Injustice Essay !!TOP!!
I realize that injustice and suffering in the world are too widespread to be solved through volunteer activity. Consequently, I want to attack the roots of these problems and play a more substantial role in the defense of defenseless victims. This is why I am attracted to the law.
Throughout the essay, I took liberties to correct stylistic and grammatical problems. My changes largely took the form of making sentence transitions smoother and more compelling, varying sentence structure to keep the reader interested, and pruning unnecessary words to increase sentence comprehension and coherence. I consciously tried to leave your own voice and ideas intact.
I have provided a reworked conclusion that better summarizes your essay. Your original conclusion was too vague and meandering; I have provided a short, punchy conclusion to maintain the momentum of your essay.
Social injustice can be described as a situation in which dominant population is made known of the inequity that leads for others due to their relative position in the structure of power (Maus n.p.). Social injustice is also the way unjust actions are done in the society. Social injustice occurs in a situation where the equals are treated unequally and the unequal is treated equally. Three common examples of social injustice include: discrimination, ageism, and homophobia (Farooq n.p.). I want to focus on discrimination, its causes, and the solutions of discrimination.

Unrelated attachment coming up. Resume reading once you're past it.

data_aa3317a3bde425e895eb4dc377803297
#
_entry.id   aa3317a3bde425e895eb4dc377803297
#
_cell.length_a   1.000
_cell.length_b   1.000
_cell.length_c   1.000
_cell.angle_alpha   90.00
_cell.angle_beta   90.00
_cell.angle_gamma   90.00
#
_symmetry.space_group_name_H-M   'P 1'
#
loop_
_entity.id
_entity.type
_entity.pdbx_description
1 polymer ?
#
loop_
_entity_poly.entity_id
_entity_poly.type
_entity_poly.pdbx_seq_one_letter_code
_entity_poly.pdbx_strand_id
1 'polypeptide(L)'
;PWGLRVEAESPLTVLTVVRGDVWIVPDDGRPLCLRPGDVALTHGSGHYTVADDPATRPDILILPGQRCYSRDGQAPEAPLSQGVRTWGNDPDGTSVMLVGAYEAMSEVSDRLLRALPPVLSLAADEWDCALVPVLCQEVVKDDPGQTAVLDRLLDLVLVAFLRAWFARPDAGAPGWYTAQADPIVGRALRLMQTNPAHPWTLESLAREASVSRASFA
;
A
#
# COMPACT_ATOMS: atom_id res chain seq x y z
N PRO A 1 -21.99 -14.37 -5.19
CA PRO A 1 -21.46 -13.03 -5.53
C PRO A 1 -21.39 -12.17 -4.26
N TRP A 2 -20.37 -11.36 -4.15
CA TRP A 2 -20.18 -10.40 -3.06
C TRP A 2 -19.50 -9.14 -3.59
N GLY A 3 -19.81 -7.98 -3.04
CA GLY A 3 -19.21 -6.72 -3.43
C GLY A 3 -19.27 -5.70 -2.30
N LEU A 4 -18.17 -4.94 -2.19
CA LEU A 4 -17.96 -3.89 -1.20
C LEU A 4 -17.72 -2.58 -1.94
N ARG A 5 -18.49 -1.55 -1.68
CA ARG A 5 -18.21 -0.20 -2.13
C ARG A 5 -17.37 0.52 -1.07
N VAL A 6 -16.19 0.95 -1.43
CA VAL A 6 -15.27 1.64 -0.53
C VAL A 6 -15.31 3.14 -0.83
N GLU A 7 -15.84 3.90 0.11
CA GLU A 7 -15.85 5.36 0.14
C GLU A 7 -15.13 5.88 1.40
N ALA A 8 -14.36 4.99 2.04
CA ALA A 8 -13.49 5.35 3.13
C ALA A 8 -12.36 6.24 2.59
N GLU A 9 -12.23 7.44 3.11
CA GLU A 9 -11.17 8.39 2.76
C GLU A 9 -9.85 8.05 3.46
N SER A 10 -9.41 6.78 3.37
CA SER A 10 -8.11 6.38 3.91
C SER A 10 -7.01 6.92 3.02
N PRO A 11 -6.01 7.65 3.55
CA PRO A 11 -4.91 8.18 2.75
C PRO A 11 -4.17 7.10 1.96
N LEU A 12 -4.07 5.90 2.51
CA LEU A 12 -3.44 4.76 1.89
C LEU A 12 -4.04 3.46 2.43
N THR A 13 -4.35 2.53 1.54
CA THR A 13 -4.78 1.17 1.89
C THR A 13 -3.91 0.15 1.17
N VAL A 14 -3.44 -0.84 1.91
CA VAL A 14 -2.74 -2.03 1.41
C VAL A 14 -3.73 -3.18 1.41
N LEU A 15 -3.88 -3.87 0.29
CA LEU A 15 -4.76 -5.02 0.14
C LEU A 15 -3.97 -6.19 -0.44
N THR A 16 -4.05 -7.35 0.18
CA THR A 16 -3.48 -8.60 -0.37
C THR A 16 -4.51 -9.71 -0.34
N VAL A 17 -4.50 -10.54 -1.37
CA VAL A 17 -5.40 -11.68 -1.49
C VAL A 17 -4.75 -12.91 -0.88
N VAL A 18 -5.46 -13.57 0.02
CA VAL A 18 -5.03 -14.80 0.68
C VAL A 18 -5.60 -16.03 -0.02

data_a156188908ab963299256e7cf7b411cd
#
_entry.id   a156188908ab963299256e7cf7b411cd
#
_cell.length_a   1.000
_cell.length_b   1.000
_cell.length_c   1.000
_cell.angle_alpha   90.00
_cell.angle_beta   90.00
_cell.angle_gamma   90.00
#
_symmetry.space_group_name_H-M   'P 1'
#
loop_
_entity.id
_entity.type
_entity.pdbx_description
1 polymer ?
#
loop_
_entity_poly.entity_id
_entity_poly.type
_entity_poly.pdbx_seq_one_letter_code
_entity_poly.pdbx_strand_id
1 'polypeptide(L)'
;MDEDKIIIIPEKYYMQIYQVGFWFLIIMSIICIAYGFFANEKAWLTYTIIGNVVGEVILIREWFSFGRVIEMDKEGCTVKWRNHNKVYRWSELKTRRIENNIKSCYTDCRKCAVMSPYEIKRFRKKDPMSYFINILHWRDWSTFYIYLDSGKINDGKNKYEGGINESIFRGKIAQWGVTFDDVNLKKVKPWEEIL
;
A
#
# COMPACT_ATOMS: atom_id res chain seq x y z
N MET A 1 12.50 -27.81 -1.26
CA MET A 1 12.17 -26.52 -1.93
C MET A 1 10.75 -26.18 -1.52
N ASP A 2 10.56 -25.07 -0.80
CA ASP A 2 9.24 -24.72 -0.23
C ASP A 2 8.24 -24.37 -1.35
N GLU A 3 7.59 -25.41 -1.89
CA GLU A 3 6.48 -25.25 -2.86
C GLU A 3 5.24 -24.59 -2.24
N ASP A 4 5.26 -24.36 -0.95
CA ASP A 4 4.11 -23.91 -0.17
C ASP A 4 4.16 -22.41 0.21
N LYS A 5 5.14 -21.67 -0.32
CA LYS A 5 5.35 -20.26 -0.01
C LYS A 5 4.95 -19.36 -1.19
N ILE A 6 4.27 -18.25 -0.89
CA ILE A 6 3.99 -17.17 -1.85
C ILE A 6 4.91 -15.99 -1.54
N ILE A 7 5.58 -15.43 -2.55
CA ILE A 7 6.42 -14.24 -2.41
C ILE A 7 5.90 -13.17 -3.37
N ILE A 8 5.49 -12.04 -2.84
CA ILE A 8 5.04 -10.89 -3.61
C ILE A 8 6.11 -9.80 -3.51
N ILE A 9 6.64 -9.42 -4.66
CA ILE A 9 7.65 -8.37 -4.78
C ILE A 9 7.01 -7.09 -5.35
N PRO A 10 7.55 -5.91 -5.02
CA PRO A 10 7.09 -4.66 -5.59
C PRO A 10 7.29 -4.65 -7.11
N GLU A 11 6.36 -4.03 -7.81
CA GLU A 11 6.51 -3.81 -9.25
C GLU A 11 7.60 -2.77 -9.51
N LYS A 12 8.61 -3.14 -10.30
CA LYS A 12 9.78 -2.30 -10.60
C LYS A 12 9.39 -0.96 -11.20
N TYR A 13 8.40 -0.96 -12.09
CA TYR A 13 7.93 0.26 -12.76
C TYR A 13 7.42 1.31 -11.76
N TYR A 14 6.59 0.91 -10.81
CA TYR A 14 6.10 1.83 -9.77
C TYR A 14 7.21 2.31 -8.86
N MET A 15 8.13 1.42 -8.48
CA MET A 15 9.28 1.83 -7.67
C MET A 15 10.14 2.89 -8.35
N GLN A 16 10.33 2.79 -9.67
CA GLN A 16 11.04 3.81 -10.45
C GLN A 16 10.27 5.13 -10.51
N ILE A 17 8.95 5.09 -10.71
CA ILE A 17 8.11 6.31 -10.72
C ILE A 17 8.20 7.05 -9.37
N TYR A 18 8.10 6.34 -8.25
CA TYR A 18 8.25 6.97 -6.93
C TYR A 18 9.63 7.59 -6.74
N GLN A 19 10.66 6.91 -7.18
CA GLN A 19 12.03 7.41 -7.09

Discrimination is found in education, housing, employment, voting, lending and credit, land use, health care services, transportation, public accommodations, and government benefits and services (Find Law n.p.). Discrimination is described as unequal treatment of persons, for a reason which has nothing to do with legal rights or ability. Discrimination is considered illegal by the federal and state laws of the United States of America. These laws prohibit discrimination in employment, availability of housing, rates of pay, right to promotion, educational opportunity, civil rights, and use of facilities based on race, nationality, creed, color, age, sex, or sexual orientation (K. Hill and G. Hill n.p.). Discrimination always promotes or reveals unfair treatment of a person or a particular group of people on the basis of prejudice and partiality which could lead to emotions such as frustration and anger. Discrimination seen or considered as a mild or serious form of suffering, with anger sometimes, in particular, if applicable, anger at the person or persons who caused it. (U.K. Essay n.p.). This is why discrimination is considered or seen as a social injustice issue in our society today.